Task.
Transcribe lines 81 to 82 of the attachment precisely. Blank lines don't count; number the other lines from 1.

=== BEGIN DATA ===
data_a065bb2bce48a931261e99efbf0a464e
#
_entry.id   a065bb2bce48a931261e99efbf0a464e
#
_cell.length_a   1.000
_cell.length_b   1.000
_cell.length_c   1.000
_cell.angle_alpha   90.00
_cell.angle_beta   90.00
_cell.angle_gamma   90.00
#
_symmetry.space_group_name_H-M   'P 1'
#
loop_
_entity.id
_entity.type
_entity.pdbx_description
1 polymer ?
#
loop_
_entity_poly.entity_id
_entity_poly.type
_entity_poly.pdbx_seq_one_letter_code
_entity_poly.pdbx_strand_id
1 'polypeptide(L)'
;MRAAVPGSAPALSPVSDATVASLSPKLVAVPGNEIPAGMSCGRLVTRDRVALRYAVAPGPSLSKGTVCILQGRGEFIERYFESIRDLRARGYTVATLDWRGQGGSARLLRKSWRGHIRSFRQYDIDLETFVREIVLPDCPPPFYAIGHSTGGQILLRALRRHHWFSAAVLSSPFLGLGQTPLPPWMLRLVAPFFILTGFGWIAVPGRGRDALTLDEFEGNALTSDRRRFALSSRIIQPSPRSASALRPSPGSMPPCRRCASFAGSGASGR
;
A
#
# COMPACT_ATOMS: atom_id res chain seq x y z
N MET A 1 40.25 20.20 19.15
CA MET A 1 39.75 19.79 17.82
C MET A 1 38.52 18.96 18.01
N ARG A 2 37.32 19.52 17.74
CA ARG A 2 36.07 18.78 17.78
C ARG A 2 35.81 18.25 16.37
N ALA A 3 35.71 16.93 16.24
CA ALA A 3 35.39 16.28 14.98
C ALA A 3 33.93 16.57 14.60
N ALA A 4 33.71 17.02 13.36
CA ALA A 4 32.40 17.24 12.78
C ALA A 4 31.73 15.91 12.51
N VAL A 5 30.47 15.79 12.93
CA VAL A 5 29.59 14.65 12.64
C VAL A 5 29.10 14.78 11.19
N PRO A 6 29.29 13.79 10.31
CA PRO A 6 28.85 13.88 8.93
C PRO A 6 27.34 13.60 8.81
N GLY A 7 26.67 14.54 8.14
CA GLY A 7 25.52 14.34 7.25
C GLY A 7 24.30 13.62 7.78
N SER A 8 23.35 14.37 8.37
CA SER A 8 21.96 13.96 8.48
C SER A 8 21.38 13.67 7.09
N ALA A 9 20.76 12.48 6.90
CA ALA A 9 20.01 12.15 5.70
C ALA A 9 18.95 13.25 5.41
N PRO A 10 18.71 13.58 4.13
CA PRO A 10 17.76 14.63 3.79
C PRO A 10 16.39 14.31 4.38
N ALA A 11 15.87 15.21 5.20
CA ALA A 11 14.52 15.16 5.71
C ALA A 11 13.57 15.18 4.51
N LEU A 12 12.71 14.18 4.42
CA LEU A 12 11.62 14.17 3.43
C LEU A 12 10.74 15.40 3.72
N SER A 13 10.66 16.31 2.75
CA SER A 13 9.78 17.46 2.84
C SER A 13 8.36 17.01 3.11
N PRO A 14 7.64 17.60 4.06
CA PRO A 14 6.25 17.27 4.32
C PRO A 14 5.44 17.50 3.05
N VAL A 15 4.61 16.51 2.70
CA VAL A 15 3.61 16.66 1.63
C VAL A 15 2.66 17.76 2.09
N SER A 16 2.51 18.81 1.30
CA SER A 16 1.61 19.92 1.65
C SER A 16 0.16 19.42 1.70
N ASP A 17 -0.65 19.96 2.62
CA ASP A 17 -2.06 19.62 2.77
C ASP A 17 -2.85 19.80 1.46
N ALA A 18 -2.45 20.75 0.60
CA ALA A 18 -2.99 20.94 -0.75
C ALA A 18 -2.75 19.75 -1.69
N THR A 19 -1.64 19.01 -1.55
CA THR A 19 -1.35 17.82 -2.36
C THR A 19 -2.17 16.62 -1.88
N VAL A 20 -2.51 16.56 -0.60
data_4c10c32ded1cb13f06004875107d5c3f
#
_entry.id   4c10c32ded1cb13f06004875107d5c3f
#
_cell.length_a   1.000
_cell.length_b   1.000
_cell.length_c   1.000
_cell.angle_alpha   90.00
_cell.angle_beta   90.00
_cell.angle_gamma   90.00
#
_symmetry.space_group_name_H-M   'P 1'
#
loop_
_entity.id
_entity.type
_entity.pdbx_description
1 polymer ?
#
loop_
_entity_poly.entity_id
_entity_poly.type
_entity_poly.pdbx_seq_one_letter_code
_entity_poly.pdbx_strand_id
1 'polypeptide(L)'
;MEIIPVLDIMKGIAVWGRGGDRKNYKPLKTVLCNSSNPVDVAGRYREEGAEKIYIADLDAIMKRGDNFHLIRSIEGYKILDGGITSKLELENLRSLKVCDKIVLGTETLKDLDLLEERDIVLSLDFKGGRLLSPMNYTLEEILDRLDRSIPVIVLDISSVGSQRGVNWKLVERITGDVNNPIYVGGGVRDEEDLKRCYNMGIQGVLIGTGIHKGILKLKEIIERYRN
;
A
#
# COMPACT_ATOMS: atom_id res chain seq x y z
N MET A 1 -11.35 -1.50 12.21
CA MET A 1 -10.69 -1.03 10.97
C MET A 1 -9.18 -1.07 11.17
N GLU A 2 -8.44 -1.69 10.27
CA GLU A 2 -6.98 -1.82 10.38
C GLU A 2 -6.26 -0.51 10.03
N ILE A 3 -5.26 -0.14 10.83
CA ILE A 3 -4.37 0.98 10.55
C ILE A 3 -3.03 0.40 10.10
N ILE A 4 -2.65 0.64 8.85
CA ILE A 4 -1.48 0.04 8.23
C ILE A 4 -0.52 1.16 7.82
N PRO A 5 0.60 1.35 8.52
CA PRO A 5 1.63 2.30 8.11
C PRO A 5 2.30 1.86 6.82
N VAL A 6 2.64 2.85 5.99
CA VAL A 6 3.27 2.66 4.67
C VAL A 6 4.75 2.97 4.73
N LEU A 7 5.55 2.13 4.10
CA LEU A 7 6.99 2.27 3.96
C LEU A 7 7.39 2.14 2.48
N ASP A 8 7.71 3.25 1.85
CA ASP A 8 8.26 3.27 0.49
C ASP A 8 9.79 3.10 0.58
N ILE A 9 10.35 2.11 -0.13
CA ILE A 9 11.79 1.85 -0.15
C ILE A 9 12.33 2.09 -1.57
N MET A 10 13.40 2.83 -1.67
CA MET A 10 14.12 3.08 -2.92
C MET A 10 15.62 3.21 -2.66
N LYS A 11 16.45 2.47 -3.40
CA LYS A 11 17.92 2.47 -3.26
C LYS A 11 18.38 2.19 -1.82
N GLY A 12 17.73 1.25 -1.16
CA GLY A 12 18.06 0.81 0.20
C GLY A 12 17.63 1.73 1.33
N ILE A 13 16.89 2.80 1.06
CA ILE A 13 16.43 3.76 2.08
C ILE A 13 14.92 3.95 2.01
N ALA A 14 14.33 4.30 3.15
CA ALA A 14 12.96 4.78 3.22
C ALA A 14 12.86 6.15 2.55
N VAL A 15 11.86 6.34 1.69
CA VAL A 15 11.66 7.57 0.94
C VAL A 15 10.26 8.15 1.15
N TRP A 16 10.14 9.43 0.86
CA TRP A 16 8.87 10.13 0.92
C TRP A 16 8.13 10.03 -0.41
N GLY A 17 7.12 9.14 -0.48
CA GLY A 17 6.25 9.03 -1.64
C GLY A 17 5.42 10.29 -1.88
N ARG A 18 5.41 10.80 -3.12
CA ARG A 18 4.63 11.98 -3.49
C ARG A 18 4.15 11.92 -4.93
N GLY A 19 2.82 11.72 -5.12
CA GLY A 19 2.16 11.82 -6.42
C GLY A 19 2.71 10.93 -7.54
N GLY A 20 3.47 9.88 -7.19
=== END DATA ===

C ASP A 17 -2.85 19.80 1.46
N ALA A 18 -2.45 20.75 0.60